There have been many errors as people try to explain Jesus’ two natures. This is one reason Church History is important for people to study: to see the errors made in the past so as to recognize them again today! One error people made was to deny Jesus’ humanity- they thought he just appeared human, but wasn’t actually human. This was a very early heresy! John counters this idea very early on in his Gospel by showing Jesus’ emotions. An early, heretical text describes Jesus as impassive on the cross, not really suffering (Gospel of Peter). But all 4 Gospels show Jesus’ painful experiences on the cross, not an impassive, unfeeling pseudo-person.
Others have denied his deity, saying he was just a nice man, but not God. His resurrection and ascension counter this. This was an issue in the 1st Century, but again an issue in the 20th and 21st as people try to reduce Jesus to a nice man, a good person and example, a good teacher, but not God.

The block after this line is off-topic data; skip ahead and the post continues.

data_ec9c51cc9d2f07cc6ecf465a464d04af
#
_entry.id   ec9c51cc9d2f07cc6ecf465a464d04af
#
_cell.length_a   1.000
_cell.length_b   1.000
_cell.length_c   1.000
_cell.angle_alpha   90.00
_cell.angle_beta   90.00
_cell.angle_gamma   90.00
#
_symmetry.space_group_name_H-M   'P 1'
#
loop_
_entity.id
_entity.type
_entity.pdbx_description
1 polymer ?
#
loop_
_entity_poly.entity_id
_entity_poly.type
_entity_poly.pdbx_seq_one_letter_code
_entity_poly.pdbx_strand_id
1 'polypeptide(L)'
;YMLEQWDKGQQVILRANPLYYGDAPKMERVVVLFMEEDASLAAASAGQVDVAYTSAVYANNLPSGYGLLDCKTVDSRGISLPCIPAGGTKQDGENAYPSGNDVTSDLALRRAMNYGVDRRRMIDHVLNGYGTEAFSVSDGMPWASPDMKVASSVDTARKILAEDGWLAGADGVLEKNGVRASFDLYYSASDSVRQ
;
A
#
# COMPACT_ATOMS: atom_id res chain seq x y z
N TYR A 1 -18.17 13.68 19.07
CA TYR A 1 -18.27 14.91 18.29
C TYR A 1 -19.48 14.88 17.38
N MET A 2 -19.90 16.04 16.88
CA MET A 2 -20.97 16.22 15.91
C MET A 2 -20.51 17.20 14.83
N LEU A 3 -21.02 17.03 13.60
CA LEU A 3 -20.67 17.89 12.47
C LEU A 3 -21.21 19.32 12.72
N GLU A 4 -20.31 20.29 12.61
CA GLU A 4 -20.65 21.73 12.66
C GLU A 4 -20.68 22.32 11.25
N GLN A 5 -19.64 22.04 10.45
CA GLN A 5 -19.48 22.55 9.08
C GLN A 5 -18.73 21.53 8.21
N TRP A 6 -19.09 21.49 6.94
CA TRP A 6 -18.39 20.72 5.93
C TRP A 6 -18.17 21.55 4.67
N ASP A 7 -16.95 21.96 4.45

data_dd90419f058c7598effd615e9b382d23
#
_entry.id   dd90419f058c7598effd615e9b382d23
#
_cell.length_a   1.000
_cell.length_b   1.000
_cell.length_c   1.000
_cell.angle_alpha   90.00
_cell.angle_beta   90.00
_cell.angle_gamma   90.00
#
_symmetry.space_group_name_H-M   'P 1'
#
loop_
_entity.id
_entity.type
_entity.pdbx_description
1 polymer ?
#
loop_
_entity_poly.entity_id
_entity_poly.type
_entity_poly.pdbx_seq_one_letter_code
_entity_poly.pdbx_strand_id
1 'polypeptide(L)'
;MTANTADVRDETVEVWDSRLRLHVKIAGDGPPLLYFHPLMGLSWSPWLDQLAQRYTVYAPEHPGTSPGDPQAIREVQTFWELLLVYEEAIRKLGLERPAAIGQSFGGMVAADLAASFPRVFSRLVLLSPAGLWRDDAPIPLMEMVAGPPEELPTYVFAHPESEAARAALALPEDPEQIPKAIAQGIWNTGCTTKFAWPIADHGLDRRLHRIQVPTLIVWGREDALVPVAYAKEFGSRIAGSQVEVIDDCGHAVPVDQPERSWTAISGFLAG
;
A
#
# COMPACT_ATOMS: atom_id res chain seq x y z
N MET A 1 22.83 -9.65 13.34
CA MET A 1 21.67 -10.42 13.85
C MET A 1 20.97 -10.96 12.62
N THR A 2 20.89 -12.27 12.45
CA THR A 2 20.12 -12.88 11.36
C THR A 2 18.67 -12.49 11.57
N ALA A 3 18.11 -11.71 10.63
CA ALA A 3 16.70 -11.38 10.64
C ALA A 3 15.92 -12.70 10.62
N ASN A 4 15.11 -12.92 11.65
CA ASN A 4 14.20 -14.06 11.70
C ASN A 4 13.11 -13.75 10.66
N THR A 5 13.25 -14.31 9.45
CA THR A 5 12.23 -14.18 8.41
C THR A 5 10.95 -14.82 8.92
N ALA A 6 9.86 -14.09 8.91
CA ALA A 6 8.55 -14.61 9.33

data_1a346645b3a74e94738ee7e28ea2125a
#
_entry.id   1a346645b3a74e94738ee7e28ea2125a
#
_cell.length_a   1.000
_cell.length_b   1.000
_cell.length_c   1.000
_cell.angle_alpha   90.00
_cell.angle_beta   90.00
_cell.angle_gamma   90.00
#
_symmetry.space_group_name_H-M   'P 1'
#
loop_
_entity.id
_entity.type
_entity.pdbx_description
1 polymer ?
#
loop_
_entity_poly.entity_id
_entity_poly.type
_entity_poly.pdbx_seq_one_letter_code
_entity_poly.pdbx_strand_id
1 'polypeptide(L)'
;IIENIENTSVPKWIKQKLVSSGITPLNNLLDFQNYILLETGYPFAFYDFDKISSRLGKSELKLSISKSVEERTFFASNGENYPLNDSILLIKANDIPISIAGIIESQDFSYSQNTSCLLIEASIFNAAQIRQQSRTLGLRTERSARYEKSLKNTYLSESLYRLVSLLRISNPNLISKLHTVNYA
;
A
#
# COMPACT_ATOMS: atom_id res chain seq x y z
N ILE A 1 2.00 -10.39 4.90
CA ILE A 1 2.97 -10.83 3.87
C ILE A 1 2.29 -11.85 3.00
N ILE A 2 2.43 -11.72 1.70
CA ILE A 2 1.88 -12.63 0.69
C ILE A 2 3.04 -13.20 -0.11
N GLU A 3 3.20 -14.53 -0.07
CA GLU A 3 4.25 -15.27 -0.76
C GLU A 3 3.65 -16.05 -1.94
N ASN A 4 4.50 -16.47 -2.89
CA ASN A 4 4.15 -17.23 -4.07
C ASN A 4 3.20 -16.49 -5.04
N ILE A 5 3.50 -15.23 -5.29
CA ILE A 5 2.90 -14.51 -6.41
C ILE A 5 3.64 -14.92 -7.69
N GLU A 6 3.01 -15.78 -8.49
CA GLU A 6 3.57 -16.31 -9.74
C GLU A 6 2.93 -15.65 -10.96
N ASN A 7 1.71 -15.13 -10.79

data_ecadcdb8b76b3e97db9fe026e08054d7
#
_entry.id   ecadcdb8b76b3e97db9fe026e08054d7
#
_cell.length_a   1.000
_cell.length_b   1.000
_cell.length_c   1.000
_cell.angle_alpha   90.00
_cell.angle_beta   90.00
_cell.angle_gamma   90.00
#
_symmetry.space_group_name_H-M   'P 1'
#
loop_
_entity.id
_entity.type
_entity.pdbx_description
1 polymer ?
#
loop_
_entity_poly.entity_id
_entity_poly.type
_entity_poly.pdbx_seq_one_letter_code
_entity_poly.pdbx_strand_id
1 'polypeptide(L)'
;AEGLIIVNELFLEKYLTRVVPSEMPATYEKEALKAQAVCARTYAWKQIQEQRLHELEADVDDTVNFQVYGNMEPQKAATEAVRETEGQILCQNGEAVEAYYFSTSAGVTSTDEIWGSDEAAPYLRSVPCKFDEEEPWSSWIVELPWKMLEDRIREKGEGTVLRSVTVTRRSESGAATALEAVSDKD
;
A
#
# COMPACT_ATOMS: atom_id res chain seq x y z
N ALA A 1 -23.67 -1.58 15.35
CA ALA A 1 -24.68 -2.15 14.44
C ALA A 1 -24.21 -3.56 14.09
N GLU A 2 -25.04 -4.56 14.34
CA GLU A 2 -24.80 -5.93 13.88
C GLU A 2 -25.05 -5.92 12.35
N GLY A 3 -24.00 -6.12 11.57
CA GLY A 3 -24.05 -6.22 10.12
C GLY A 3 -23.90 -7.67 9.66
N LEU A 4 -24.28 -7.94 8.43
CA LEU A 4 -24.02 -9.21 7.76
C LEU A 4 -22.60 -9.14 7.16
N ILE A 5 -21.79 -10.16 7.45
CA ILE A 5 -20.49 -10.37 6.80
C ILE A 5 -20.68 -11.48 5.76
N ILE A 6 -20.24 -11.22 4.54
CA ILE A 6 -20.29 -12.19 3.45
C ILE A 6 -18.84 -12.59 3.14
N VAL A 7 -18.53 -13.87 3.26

Some early errors proposed that God “possessed” a good man named Jesus, but then left when he was on the cross. Because, how can God die?!? Again, resurrection/ascension counter this. But you can imagine the difficulties Jesus divinity and humanity present! Was he really human if he didn’t sin? Etc. But the core doctrine of Christianity is that Jesus was both fully human and fully divine (fully God) at the same time!
Why does all this matter? It’s a pretty deep theological concept. Your head might be hurting or you may be bored thinking about it. Why does it matter? Actually it matters a lot! If Jesus isn’t God, then we dare not worship him! If he wasn’t human, could he really have taken our sin upon himself? Can he really offer forgiveness?
There are a number of really good reasons why it matters that Jesus was both fully human and fully divine. We’re going emphasize why his humanity matters.